This happened recently to erotica. In the wake of Fifty Shades of Grey, everyone wanted to write S&M adult novels. For months, there were whole bookcases, not just shelves, devoted to erotic tales in otherwise prudish high street stores. Straight novels could not get a look in. Then suddenly, BANG, the rows of generic grey/black erotic covers vanished, almost overnight. To find them on the high street now, you'll have to search a few dusty high-up shelves somewhere between Fiction A-Z and Romance. S&M erotica is back where it came from: the dungeon. So again, act swiftly or not at all. By the time you notice it's a popular trend, and start to knock out your own bestseller, the bandwagon may have tumbled into a ravine.

Forget that book, and write something new!

This can be the hardest advice to follow when you’ve pinned your hopes on one particular novel, one wonderful group of characters, one high-concept plot that cannot fail.

I initially wrote THE EARL & HIS TIGER for Mills & Boon Historicals. They rejected it. I self-published and have sold over 36,000 downloads so far. That's one way of dealing with rejection.

But as with so many things, the battle-cry for writers these days is, 'Diversify or die!'

If you feel you can't rewrite that book anymore, and are unsure where else to send it anyway, then put the rejected ms aside and write a new story. Knuckle down and do the best job you can. Always finish what you start. Then send the new novel out again to publishers or your agent. If you can demonstrate that you’re more than a one-book writer, it tends to work in your favour, especially with agents who need to keep believing that you are worth representing. New writing also allows you to create much-needed emotional space between yourself and a rejection. It spreads the load, if you like, of emotional angst. Now you have TWO novels to worry about, not one!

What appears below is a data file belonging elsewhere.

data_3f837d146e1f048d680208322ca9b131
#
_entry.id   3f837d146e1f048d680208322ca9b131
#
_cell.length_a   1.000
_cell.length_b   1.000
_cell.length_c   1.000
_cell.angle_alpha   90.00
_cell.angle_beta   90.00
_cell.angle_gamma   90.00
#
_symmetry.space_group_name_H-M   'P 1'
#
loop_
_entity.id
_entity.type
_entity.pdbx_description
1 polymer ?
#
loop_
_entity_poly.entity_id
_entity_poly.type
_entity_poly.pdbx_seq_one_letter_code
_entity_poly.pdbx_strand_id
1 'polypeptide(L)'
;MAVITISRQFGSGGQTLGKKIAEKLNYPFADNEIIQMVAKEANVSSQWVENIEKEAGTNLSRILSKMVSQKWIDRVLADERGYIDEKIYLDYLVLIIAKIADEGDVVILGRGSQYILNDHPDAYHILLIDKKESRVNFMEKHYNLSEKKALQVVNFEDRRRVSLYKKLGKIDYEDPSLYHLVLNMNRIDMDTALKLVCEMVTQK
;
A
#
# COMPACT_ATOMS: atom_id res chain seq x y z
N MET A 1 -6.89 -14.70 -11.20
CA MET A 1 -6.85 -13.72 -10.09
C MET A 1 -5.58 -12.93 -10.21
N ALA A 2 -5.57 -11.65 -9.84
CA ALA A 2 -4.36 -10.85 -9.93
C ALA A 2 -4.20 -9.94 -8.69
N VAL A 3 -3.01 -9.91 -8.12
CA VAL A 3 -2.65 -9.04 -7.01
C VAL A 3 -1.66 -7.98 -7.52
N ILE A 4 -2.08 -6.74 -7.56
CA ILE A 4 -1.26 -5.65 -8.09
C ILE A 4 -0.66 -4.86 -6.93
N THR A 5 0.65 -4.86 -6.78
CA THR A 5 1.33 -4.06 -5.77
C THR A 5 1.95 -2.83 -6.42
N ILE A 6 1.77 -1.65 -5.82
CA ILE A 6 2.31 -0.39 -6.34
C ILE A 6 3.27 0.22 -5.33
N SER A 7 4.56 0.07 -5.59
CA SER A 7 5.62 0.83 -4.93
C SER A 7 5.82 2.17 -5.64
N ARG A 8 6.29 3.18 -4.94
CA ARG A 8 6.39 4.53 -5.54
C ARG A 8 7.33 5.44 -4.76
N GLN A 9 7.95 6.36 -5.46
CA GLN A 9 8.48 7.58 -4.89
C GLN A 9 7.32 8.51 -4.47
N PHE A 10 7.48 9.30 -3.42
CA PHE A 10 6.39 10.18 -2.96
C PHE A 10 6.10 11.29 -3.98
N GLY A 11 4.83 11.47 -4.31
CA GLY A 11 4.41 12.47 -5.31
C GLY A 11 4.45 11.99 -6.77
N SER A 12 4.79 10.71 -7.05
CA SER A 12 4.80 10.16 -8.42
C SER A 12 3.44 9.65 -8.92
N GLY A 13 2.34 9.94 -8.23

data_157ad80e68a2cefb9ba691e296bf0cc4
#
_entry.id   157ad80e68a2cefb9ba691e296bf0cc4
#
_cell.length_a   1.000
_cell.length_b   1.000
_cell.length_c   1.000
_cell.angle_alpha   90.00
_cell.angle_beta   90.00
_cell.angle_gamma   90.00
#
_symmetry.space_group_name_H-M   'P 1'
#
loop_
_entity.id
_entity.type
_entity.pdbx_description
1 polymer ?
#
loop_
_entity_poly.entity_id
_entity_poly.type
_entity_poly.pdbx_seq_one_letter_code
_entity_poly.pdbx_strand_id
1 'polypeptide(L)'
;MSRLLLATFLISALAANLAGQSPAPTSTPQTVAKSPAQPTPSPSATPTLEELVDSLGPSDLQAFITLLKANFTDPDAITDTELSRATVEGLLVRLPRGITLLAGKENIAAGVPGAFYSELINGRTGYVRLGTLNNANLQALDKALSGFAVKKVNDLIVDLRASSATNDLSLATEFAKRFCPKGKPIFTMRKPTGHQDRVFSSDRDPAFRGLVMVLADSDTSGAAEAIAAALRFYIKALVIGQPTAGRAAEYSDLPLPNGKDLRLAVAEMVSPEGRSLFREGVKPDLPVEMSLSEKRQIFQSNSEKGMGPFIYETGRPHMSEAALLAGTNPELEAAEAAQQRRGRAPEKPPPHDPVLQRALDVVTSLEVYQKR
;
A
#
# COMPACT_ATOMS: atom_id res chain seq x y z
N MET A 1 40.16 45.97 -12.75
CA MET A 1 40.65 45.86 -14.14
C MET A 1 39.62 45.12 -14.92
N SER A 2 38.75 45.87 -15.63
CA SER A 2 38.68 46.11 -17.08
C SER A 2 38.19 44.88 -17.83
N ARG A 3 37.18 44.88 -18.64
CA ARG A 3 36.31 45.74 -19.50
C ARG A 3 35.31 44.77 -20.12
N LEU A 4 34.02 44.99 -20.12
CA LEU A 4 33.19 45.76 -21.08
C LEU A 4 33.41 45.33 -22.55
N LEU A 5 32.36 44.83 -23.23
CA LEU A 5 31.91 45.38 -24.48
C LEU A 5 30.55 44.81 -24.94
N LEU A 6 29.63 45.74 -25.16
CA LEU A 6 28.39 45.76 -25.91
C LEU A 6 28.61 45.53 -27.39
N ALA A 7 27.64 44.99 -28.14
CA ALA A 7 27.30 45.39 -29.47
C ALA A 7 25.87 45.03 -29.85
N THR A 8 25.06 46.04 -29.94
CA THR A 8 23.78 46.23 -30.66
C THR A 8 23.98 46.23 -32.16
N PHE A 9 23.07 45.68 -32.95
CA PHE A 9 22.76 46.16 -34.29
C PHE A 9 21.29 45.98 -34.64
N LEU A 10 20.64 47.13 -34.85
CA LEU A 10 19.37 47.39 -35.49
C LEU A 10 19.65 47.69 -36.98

However, don’t keep starting new stories rather than improving work that’s been rejected. You should always take the time to fix a story if several people have told you it needs attention and you truly believe it can be salvaged. But don't get hung up on this. It takes most writers several years - and at least three or four novels - to really get into the swing of this novel-writing lark.

It's a complex and often mysterious process, writing a novel, and rejections only serve to underline that point. NOBODY knows for sure what's going to work for readers, what's going to be popular, what's going to sell. You may feel sure your book will sell, but in fact, it's a lottery. If there was some kind of clear criteria to tell us which books are sure hits, and which will bomb, we would have more millionaire writers. As it is, most writers exist in a kind of twilight zone, somewhere between broke and just pulling even. They sell enough to be worth publishing, but not enough to get a poster advert in an underground station. And even they get rejected sometimes. You are NOT alone!

GIRL NUMBER ONE was rejected by over a dozen publishers. I rewrote it, self-published it September 2015, and in its first ten weeks it has sold over 15,000 copies and had 1.5 million page reads on Kindle Unlimited. The moral of this tale? Editors are not infallible judges of saleability.

Besides, getting used to shrugging and starting again is part of an essential process of hardening up that writers need to undergo. So when that unpleasant rejection letter arrives, you can pull a face, eat some chocolate cake, then remind yourself, ‘There’s always the next book.’ 

QUESTION:  Have you found a good way to combat rejection?


  1. Just checking the comments are working. V.

  2. I decided to self publish my own novel after the first chapter was long listed for a competition. I'd had no luck with agents but the competition result gave me confidence. However, that act was just a beginning, self publishing isn't an easy option and marketing is a whole new world that we authors need to grasp.

  3. Yes, your comments are working! You really ought to write one of those 'How to' books on writing! Great post, as always x

  4. Good luck with that, Louise Charles! And Louise Marley, thanks, and yes, hopefully I will do exactly that. :)

  5. Great stuff as usual. I do wish more people would tell new writers it takes at least 3 or 4 books to build a reputation. It isn't instant.